“Doubtless a number of my colleagues would not have objected had they known of this partisan and political intention to strike at Jabotinsky; but I am convinced that for several reasons a great number would not have signed the pro-Histadruth statement if they had been aware of Rabbi Israel’s intention to attempt a blow at a distinguished Jewish leader. I consider such tactics unrabbinical.
“Originally Rabbi Israel’s statement was an open commitment of the C.C.A.R., but authoritative intervention prevented this. The statement now mentions signatories ‘holding membership in the C.C.A.R.,’ a phrase which, though indirect, is from the standpoint of public opinion an embroilment of the Conference. At its next convention this matter will be brought before the members for discussion, and I am of the opinion that Rabbi Israel and his collaborators will be made the target for severe criticism.
“Permit me to say that at the Wernersville conference last June a number of pro-Palestine resolutions were unanimously passed. Rabbi Israel and I were included in the membership of the resolutions committee, and together with our colleagues we found a common denominator of viewpoint and phraseology on several difficult themes. Had Rabbi Israel not been so intent upon a prejudiced gesture, little related to the genuine issues of social justice in Palestine, he would have waited until the next convention of the C.C.A.R., when with the pro-Palestine members of the conference we again could have found a common platform for the unanimous action of the members.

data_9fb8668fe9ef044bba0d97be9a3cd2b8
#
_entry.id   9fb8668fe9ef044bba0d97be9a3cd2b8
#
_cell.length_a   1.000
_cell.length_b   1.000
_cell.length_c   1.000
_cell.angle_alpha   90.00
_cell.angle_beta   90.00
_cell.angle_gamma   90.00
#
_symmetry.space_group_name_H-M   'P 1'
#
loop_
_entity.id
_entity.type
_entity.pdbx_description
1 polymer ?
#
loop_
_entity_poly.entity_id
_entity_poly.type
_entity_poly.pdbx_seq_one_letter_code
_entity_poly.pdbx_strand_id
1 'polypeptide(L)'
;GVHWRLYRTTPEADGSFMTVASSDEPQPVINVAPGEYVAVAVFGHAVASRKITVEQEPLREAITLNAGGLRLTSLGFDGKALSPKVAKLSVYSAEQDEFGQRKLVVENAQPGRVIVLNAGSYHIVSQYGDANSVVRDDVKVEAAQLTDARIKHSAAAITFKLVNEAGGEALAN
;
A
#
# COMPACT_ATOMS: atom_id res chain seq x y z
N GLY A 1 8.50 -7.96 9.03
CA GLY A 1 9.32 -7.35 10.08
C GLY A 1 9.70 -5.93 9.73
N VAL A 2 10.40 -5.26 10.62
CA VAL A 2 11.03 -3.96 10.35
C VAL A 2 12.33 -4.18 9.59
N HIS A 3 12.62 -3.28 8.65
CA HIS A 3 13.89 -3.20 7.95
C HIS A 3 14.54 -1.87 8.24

“Instead, a statement has been issued, sub rosa in the name of the C.C.A.R., the implications of which, I am convinced, the majority of the signatories did not know. From letters I have received and from personal conversations it is my belief that many of my reform colleagues signed the pro-Histadruth statement, not because they favor the Histadruth and the Labor League, but because in the absence of a non-partisan statement, they believed this an opportunity to express their interest in Palestine and in social justice. For example, Rabbi Louis Witt of Dayton, Ohio, has written me:
NAMES ARE WITHDRAWN
” ‘I signed (Rabbi Israel’s) statement over my inner protest but did so because I have determined that I would allow nothing in my attitude as a non-Zionist to stand in the way of my doing whatever I can for Palestine in this world crisis of Jewry. I felt that (Israel’s) group was not reaching their objective in the right way.”
“In order that it might be known to my fellow rabbis and to the general public that the C.C.A.R., contains members opposed to a collective partisan approval of any special sect or party within the movement, an impartial social justice statement was drawn up by a number of rabbis, among them Rabbis William F. Rosenblum of Temple Israel, New York; Sidney S. Tedesche, Union Temple, Brooklyn; J. X. Cohen of the Free Synagogue; Herbert I. Bloom of Hudson, N. Y.; John J. Tepfer of the Jewish Institute of Religion.
“Among those who in a brief time have withdrawn their names from the pro-Histadruth statement